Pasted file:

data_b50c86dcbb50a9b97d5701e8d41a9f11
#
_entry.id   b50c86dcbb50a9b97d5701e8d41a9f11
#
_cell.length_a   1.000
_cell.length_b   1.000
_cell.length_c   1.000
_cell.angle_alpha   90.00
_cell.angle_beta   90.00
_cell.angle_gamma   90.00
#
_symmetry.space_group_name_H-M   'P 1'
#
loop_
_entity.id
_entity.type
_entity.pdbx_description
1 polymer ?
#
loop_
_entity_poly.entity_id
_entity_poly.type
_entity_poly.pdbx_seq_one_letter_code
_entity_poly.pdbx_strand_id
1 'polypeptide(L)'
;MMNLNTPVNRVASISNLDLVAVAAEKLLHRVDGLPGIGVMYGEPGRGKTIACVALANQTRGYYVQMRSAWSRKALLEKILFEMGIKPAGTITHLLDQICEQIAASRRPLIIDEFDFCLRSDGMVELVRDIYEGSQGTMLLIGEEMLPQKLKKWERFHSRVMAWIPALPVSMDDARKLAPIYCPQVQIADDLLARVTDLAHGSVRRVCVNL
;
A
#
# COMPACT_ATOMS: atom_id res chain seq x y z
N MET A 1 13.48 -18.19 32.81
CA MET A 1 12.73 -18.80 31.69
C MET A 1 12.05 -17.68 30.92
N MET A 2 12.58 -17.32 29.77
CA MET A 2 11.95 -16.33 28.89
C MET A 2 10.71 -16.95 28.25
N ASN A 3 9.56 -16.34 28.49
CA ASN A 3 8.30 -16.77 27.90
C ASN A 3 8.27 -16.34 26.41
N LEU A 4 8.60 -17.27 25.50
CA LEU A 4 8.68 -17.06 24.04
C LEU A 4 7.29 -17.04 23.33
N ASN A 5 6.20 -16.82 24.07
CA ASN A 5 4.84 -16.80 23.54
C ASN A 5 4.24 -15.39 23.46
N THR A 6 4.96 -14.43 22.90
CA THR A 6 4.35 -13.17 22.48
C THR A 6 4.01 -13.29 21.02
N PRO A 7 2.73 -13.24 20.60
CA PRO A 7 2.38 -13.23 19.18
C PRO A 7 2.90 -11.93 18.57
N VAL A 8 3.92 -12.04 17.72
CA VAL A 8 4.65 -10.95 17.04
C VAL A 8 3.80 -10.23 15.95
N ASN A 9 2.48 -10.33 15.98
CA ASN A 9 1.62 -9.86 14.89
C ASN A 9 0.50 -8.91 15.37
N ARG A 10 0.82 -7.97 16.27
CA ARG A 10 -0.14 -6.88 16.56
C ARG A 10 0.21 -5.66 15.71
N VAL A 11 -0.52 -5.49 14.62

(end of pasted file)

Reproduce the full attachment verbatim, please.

data_b50c86dcbb50a9b97d5701e8d41a9f11
#
_entry.id   b50c86dcbb50a9b97d5701e8d41a9f11
#
_cell.length_a   1.000
_cell.length_b   1.000
_cell.length_c   1.000
_cell.angle_alpha   90.00
_cell.angle_beta   90.00
_cell.angle_gamma   90.00
#
_symmetry.space_group_name_H-M   'P 1'
#
loop_
_entity.id
_entity.type
_entity.pdbx_description
1 polymer ?
#
loop_
_entity_poly.entity_id
_entity_poly.type
_entity_poly.pdbx_seq_one_letter_code
_entity_poly.pdbx_strand_id
1 'polypeptide(L)'
;MMNLNTPVNRVASISNLDLVAVAAEKLLHRVDGLPGIGVMYGEPGRGKTIACVALANQTRGYYVQMRSAWSRKALLEKILFEMGIKPAGTITHLLDQICEQIAASRRPLIIDEFDFCLRSDGMVELVRDIYEGSQGTMLLIGEEMLPQKLKKWERFHSRVMAWIPALPVSMDDARKLAPIYCPQVQIADDLLARVTDLAHGSVRRVCVNL
;
A
#
# COMPACT_ATOMS: atom_id res chain seq x y z
N MET A 1 13.48 -18.19 32.81
CA MET A 1 12.73 -18.80 31.69
C MET A 1 12.05 -17.68 30.92
N MET A 2 12.58 -17.32 29.77
CA MET A 2 11.95 -16.33 28.89
C MET A 2 10.71 -16.95 28.25
N ASN A 3 9.56 -16.34 28.49
CA ASN A 3 8.30 -16.77 27.90
C ASN A 3 8.27 -16.34 26.41
N LEU A 4 8.60 -17.27 25.50
CA LEU A 4 8.68 -17.06 24.04
C LEU A 4 7.29 -17.04 23.33
N ASN A 5 6.20 -16.82 24.07
CA ASN A 5 4.84 -16.80 23.54
C ASN A 5 4.24 -15.39 23.46
N THR A 6 4.96 -14.43 22.90
CA THR A 6 4.35 -13.17 22.48
C THR A 6 4.01 -13.29 21.02
N PRO A 7 2.73 -13.24 20.60
CA PRO A 7 2.38 -13.23 19.18
C PRO A 7 2.90 -11.93 18.57
N VAL A 8 3.92 -12.04 17.72
CA VAL A 8 4.65 -10.95 17.04
C VAL A 8 3.80 -10.23 15.95
N ASN A 9 2.48 -10.33 15.98
CA ASN A 9 1.62 -9.86 14.89
C ASN A 9 0.50 -8.91 15.37
N ARG A 10 0.82 -7.97 16.27
CA ARG A 10 -0.14 -6.88 16.56
C ARG A 10 0.21 -5.66 15.71
N VAL A 11 -0.52 -5.49 14.62